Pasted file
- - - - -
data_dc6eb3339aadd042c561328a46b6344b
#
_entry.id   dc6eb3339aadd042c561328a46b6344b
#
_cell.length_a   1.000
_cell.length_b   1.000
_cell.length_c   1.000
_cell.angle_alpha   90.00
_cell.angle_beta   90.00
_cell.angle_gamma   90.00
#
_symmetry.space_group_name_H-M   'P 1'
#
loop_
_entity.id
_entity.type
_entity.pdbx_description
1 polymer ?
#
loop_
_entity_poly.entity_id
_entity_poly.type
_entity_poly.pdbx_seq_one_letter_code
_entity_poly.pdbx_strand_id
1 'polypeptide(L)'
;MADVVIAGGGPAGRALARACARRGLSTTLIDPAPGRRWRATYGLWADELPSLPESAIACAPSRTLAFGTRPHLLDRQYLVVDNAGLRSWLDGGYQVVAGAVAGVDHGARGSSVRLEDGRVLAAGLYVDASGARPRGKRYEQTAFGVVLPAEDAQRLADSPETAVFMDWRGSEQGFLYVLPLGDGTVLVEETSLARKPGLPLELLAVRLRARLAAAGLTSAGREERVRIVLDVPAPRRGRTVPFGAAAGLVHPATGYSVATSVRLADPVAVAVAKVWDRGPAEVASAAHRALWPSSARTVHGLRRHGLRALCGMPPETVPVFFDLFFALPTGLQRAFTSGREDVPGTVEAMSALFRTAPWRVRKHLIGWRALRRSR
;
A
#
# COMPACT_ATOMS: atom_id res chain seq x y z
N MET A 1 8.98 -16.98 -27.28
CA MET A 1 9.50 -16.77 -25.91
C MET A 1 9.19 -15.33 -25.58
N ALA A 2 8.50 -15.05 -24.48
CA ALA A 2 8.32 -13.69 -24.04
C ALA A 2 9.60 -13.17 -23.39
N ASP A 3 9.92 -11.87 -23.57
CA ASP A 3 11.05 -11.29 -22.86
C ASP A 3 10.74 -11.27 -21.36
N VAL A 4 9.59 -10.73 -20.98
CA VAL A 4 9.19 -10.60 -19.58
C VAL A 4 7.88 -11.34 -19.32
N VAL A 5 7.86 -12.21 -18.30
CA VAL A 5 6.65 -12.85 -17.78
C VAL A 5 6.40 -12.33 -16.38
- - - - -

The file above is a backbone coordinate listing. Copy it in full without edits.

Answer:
data_dc6eb3339aadd042c561328a46b6344b
#
_entry.id   dc6eb3339aadd042c561328a46b6344b
#
_cell.length_a   1.000
_cell.length_b   1.000
_cell.length_c   1.000
_cell.angle_alpha   90.00
_cell.angle_beta   90.00
_cell.angle_gamma   90.00
#
_symmetry.space_group_name_H-M   'P 1'
#
loop_
_entity.id
_entity.type
_entity.pdbx_description
1 polymer ?
#
loop_
_entity_poly.entity_id
_entity_poly.type
_entity_poly.pdbx_seq_one_letter_code
_entity_poly.pdbx_strand_id
1 'polypeptide(L)'
;MADVVIAGGGPAGRALARACARRGLSTTLIDPAPGRRWRATYGLWADELPSLPESAIACAPSRTLAFGTRPHLLDRQYLVVDNAGLRSWLDGGYQVVAGAVAGVDHGARGSSVRLEDGRVLAAGLYVDASGARPRGKRYEQTAFGVVLPAEDAQRLADSPETAVFMDWRGSEQGFLYVLPLGDGTVLVEETSLARKPGLPLELLAVRLRARLAAAGLTSAGREERVRIVLDVPAPRRGRTVPFGAAAGLVHPATGYSVATSVRLADPVAVAVAKVWDRGPAEVASAAHRALWPSSARTVHGLRRHGLRALCGMPPETVPVFFDLFFALPTGLQRAFTSGREDVPGTVEAMSALFRTAPWRVRKHLIGWRALRRSR
;
A
#
# COMPACT_ATOMS: atom_id res chain seq x y z
N MET A 1 8.98 -16.98 -27.28
CA MET A 1 9.50 -16.77 -25.91
C MET A 1 9.19 -15.33 -25.58
N ALA A 2 8.50 -15.05 -24.48
CA ALA A 2 8.32 -13.69 -24.04
C ALA A 2 9.60 -13.17 -23.39
N ASP A 3 9.92 -11.87 -23.57
CA ASP A 3 11.05 -11.29 -22.86
C ASP A 3 10.74 -11.27 -21.36
N VAL A 4 9.59 -10.73 -20.98
CA VAL A 4 9.19 -10.60 -19.58
C VAL A 4 7.88 -11.34 -19.32
N VAL A 5 7.86 -12.21 -18.30
CA VAL A 5 6.65 -12.85 -17.78
C VAL A 5 6.40 -12.33 -16.38